Mancala World
Other Names: béchi
First Description: 1913
Cycles: One
Ranks: Two
Sowing: Single laps
Region: Eritrea

Bechi is played by Kunama males, generally by boys and youths, in Western Eritrea. The game is related to the Sudanese Um el Bagara and the Ethiopian Alemungula. Bechi was first mentioned in a Kunama dictionary in 1913 and its rules were described by Richard Pankhurst in 1971.


Bechi is played on a board which has two rows each of four holes (ita; literally "house") with with six stones (ayla or "cow") per hole. Each player controls one row.


Initial Position

On his turn a player empties one of his holes and distributes its contents, one by one, into the ensuing holes:

  • The first counter is dropped into the hole which had been emptied.
  • A turn always starts from a hole, which contains at least two counters. Singletons cannot be moved.
  • The contents of the two left-hand holes are distributed clockwise, the contents of the two right-hand holes are sown counterclockwise.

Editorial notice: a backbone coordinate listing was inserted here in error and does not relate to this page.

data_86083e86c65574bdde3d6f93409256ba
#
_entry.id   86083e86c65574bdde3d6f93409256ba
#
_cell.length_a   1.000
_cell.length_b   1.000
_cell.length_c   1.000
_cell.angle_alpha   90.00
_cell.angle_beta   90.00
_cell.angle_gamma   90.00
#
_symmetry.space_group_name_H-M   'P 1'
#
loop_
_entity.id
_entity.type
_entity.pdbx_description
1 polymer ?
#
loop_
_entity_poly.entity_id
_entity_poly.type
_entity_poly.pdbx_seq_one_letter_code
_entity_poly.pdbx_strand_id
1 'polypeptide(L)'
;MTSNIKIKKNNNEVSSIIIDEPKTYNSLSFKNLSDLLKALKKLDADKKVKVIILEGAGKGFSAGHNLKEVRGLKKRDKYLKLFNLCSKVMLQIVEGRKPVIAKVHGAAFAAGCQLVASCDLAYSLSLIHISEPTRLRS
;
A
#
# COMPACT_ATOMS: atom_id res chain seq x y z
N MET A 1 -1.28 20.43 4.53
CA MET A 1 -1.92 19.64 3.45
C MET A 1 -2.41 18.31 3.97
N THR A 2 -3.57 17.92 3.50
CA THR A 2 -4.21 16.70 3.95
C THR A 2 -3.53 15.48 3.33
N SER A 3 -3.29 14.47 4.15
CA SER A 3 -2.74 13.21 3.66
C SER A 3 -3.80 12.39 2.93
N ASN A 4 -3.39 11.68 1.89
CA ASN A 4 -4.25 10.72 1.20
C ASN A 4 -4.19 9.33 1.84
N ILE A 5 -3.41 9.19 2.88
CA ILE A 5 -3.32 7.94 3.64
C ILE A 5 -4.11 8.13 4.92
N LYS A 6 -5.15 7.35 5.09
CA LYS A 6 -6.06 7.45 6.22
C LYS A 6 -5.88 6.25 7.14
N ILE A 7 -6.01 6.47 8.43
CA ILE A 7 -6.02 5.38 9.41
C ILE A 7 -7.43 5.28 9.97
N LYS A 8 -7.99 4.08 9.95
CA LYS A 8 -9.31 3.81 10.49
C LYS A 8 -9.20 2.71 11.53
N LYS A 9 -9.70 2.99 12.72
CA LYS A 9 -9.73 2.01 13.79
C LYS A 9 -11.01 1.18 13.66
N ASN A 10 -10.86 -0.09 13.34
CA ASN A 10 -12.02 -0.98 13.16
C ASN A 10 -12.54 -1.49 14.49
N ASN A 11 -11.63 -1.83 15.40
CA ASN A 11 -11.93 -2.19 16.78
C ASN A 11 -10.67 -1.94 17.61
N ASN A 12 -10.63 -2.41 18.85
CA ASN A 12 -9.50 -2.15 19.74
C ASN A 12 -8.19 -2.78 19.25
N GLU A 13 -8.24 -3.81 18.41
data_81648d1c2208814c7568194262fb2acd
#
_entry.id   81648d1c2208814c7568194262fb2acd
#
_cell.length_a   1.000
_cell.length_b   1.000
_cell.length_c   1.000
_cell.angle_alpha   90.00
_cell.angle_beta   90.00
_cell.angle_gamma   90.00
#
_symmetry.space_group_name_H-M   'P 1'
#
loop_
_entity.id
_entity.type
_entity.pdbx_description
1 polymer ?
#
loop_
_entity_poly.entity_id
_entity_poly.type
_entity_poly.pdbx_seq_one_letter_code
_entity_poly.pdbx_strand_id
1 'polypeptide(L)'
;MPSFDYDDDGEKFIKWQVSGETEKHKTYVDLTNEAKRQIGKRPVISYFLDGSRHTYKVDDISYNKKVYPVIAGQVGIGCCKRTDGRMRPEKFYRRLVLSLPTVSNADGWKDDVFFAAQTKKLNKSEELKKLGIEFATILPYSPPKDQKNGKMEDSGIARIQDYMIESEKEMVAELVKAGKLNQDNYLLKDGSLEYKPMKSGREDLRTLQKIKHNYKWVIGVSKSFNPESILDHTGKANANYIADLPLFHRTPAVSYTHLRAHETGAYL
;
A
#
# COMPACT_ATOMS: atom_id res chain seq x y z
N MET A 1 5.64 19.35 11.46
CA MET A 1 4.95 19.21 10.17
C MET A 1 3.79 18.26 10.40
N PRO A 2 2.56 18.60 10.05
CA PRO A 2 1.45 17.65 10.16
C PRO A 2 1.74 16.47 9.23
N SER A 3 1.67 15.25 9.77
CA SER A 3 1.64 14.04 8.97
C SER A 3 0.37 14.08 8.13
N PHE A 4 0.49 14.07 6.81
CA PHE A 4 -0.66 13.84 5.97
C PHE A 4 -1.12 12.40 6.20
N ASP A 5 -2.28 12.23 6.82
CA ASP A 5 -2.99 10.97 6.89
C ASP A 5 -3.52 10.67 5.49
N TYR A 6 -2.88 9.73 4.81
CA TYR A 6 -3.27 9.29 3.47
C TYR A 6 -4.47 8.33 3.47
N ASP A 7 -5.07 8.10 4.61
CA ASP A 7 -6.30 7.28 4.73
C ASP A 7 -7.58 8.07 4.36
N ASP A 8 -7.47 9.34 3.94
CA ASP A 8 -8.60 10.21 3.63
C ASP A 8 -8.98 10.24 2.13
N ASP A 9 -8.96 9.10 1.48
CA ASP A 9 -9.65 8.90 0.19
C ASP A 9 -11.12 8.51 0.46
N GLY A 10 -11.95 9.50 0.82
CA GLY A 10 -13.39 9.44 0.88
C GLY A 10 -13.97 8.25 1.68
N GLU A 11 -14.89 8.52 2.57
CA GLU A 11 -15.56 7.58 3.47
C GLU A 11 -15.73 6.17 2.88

• The sowing ends after a single lap.

If the last stone falls into a hole making its contents an even number, these stones are captured provided the contents of that hole had already been moved. Captures can be effected on either row.

Should this hole be followed by an unbroken chain of holes, which also contain even groups of stones, these are also taken.

The move ends after a capture.

If a player cannot play, he passes until he can move again.

The game ends when neither players can move.

The remaining stones are appropriated by the player who owns their holes.

The player who captured more stones has won the game.


The game can also be played on a smaller board of just three holes per row.


Initial Position (Variant)

The stones in the central holes may be sown in either direction.


Curia Generaliza dei Fr. Min. Cappuccini (Ed.)
Vocabolario della lingua Cunama. Rome (Italy) 1913, 49.
Pankhurst, R. 
Gabata and related Board Games of Ethiopia and the Horn of Africa. In: Ethiopia Observer 1971; 14 (3): 169-170.


© Ralf Gering
Under the CC by-sa 2.5 license.